For the past year, you have read about my experiences living with learning disabilities. I have shared moments of being bullied and harassed in school, and being discriminated against and rejected by family members, prospective employers and society as a whole because of my condition.

I have described my feelings of anger and bitterness over the mistreatment, but I honestly felt so much worse than that.

The horrible bullying and harassment I received in junior high led to me picking my skin, mostly my nails.

I didn't trust anyone. I'm sure I missed out on great opportunities and relationships because I was so afraid of getting hurt.

I wrapped myself in this invisible bubble for years to protect myself from experiencing any more pain... not fully realizing that I was only making it worse.

I should have gotten help, but my anxiety prevented me from doing so. Obviously, that was a clear sign that I needed it!

I took my negativity out on those who genuinely cared and loved me. After each outburst and apology, I would be so scared that they wouldn't be there anymore. They stuck by me, though... knowing that I was battling a very tough fight with my past.

I must have spent nearly 30 years reading all sorts of self-help books, some more than once. I was just so desperate to be free from all my pain! Yet, with the end of one book and the promise of taking the advice I read to heart, I would forget about what I had just read and go back down the same destructive path.

It wasn't until the death of my maternal grandmother in 2011 that I finally realized how badly I needed help. I found a very good book on recovering from depression at a local library that was very beneficial in getting me started down the path to healing. Once again, I reread all of the other self-help books with the stone-cold hard promise to take the advice seriously.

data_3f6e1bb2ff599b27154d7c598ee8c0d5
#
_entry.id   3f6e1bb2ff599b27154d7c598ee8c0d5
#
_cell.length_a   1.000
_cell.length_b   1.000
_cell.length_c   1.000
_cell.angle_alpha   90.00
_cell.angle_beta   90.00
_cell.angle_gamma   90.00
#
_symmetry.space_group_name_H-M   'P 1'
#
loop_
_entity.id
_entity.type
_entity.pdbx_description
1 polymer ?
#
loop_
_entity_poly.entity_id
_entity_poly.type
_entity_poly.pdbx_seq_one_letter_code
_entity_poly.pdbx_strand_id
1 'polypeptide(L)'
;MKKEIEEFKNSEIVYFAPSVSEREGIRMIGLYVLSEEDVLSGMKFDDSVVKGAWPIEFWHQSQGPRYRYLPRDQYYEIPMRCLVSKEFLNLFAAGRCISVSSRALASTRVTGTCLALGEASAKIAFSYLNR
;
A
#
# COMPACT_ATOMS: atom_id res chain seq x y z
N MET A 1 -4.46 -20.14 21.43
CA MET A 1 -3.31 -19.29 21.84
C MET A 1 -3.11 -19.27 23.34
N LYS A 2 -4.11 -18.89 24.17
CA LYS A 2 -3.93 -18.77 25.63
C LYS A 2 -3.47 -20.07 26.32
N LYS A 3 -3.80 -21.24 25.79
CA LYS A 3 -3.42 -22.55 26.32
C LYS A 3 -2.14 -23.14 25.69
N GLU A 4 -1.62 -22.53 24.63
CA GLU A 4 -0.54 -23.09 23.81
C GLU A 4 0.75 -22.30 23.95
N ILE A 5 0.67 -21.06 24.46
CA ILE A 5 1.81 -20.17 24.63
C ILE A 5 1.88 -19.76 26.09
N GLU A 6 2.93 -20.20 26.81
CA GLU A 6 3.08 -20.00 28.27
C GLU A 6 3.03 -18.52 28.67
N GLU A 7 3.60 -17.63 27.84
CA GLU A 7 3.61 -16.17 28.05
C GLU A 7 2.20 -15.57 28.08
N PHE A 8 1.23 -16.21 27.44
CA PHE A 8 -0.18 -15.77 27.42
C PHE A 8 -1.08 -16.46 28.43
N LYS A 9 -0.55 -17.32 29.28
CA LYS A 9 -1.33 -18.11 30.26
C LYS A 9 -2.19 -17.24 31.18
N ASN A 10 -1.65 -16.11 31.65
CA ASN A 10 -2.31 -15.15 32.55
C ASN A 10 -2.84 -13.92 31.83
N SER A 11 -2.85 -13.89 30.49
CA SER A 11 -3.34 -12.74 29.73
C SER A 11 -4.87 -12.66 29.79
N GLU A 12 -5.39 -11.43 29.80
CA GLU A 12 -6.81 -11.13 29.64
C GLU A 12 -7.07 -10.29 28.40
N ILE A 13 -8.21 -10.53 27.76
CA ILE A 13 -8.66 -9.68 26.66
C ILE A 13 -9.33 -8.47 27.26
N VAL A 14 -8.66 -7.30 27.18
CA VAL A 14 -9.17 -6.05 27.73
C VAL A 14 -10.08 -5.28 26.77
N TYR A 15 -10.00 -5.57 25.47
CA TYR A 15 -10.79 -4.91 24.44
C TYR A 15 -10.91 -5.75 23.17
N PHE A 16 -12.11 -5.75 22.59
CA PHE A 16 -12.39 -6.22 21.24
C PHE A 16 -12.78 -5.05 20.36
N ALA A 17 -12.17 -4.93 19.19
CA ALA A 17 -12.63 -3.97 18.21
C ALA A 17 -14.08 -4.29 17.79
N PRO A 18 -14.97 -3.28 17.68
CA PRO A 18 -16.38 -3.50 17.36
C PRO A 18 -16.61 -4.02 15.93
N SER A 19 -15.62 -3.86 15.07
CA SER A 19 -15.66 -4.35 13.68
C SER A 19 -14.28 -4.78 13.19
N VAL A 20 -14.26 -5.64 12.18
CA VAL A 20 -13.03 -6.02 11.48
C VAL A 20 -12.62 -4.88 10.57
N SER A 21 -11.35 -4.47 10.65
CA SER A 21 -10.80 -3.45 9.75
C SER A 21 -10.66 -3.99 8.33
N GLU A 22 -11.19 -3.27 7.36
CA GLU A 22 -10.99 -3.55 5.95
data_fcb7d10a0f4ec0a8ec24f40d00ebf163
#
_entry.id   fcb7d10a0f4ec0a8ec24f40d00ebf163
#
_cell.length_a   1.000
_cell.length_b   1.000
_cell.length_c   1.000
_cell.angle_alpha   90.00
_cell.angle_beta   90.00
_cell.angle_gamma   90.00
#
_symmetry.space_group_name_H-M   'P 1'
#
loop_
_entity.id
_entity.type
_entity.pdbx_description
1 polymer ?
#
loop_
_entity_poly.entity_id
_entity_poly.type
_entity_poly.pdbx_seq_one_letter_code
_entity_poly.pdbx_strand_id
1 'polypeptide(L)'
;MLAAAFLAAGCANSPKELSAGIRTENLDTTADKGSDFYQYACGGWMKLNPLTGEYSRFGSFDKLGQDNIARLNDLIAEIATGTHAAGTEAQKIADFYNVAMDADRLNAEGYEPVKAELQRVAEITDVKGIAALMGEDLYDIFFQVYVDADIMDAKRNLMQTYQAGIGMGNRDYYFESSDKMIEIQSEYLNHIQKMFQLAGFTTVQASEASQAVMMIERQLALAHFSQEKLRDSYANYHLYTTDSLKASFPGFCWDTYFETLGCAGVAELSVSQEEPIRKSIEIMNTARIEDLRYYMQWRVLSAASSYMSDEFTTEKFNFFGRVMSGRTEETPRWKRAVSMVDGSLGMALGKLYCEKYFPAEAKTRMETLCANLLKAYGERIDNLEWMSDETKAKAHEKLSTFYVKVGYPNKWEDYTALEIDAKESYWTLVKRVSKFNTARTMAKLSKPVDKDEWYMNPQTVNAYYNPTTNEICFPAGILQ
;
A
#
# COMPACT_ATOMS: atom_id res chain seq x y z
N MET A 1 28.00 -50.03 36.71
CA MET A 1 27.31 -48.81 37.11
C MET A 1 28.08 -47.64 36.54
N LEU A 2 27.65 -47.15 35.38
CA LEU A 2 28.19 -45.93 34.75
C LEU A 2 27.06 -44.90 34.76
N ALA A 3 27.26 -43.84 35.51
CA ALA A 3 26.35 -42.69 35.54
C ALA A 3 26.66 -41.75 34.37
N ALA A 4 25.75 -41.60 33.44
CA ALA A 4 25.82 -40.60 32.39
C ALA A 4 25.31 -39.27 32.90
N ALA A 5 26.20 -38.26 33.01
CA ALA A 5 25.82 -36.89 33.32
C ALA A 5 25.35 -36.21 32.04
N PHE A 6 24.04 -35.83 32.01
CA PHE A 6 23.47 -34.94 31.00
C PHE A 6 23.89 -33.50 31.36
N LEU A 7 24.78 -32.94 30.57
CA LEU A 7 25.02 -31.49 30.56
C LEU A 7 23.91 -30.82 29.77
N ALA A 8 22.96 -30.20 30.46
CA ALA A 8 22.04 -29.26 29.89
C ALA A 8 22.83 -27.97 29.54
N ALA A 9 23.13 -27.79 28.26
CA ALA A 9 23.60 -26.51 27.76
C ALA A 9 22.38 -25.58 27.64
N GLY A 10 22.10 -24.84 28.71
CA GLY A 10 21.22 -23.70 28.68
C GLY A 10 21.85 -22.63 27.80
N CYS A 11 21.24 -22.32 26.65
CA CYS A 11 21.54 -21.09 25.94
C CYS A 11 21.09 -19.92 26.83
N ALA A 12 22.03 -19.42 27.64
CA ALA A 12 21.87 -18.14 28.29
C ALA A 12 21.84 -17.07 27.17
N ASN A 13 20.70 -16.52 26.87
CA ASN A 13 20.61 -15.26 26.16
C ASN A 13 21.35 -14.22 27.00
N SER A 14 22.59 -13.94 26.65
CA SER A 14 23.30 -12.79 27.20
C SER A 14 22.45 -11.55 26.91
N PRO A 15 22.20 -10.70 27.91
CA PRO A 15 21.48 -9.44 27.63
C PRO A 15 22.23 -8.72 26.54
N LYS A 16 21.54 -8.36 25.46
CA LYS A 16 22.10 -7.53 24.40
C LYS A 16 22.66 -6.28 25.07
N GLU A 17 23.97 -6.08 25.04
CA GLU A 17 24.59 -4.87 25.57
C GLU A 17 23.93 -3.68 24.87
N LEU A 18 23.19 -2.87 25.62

It's been a long process. I have had to re-read a few more self-help books but I can sincerely say that I am well on my way to complete recovery. I say that humbly, of course.

I have come to understand that I am going to experience all sorts of discrimination because of my being learning disabled.

I am not going to be hired for a 9-to-5 job because potential employers will consider me too much of a liability. Yes, I know I am protected by the Americans With Disabilities Act, but it isn't a fight I really want to get into.

I have accepted that the only way to make money on a regular basis, is to become self-employed. As luck would have it, I am doing my dream job: I am working with dogs and I am pursuing a career as a writer.

What is saddest of all is that several family members have rejected me. That really stung, but I have wonderful, supportive parents who have always encouraged me to pursue my dreams.

To end this article, I wish to tell my fellow learning-disabled individuals:

Do not make the same mistakes I made. Don't give away your power to anyone especially to your naysayers.

You are just as special as the next person. You deserve to be here.Live your life on your own terms.

Listen to advice and constructive criticism but in the end…make up your own mind.